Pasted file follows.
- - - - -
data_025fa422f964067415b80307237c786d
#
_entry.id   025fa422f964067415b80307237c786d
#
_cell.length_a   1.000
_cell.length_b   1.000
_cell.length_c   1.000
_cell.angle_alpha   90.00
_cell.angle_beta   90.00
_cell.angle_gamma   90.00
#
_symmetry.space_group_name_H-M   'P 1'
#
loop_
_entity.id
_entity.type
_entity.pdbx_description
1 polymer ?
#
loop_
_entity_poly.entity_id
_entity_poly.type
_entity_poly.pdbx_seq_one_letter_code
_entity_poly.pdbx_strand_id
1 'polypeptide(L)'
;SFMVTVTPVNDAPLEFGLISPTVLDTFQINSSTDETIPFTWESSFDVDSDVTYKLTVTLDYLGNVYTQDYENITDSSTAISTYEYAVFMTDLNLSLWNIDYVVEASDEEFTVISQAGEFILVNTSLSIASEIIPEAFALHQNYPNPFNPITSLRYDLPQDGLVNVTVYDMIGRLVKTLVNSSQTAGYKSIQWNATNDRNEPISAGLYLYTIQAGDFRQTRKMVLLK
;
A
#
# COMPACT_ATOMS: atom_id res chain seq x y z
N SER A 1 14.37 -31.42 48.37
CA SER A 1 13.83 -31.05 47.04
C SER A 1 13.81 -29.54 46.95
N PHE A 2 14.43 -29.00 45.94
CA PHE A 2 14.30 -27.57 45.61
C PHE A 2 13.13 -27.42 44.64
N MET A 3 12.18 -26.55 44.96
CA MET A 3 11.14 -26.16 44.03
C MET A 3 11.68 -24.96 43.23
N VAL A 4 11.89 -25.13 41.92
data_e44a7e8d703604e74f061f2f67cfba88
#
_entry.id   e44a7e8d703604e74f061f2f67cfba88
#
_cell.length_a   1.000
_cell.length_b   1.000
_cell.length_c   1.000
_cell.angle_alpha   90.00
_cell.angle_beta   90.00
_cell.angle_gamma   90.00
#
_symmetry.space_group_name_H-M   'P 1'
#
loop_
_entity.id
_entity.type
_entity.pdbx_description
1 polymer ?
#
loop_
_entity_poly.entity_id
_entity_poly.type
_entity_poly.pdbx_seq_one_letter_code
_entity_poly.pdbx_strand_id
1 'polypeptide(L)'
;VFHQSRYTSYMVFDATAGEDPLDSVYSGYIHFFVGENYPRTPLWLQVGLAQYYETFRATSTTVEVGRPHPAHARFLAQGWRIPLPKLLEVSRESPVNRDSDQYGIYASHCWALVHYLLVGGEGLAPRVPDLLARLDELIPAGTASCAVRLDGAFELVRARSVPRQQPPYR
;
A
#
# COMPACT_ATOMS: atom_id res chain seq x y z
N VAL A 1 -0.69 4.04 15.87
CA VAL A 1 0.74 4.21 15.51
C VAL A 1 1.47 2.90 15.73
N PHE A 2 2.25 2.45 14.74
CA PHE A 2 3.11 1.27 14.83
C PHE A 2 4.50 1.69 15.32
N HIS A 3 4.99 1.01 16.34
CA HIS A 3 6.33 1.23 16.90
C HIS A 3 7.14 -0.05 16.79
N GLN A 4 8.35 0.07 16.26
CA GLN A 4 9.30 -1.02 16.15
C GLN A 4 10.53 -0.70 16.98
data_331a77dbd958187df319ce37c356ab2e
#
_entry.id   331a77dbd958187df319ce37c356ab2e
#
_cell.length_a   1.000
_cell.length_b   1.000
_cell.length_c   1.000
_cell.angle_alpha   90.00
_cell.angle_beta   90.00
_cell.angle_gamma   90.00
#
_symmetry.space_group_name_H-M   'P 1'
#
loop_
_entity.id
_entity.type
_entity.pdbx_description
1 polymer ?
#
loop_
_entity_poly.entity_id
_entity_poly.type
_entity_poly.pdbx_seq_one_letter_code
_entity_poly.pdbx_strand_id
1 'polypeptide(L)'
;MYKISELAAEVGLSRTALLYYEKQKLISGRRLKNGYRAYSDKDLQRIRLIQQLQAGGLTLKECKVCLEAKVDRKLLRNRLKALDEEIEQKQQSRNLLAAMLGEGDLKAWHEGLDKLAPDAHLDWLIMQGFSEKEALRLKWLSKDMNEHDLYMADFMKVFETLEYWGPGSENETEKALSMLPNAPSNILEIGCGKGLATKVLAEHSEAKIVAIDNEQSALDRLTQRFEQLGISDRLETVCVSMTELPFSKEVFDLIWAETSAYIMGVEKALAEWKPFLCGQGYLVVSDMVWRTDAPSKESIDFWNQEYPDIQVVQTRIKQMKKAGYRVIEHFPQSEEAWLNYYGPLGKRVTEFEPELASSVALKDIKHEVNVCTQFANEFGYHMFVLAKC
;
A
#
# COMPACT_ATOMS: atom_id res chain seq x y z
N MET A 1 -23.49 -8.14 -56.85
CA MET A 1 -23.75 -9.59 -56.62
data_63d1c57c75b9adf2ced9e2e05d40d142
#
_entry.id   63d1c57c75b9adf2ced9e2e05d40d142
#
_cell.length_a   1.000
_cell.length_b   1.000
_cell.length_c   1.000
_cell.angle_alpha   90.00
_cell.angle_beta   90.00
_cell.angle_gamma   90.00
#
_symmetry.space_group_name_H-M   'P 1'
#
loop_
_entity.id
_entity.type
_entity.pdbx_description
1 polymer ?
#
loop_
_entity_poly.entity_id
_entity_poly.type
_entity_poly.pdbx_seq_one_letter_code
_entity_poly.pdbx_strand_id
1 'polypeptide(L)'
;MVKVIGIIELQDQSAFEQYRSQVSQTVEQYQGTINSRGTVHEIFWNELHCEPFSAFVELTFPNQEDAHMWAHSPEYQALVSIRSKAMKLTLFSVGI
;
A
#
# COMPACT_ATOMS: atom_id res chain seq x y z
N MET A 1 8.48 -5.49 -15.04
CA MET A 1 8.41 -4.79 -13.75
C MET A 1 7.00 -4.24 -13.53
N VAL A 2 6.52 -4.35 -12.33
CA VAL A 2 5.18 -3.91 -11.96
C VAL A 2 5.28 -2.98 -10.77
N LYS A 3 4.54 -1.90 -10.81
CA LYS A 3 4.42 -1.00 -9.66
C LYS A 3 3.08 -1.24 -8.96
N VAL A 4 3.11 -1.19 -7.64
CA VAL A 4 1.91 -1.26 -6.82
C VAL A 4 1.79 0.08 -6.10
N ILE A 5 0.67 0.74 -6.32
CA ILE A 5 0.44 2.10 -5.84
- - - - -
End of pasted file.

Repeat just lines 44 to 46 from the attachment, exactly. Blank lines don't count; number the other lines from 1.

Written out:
#
_cell.length_a   1.000
_cell.length_b   1.000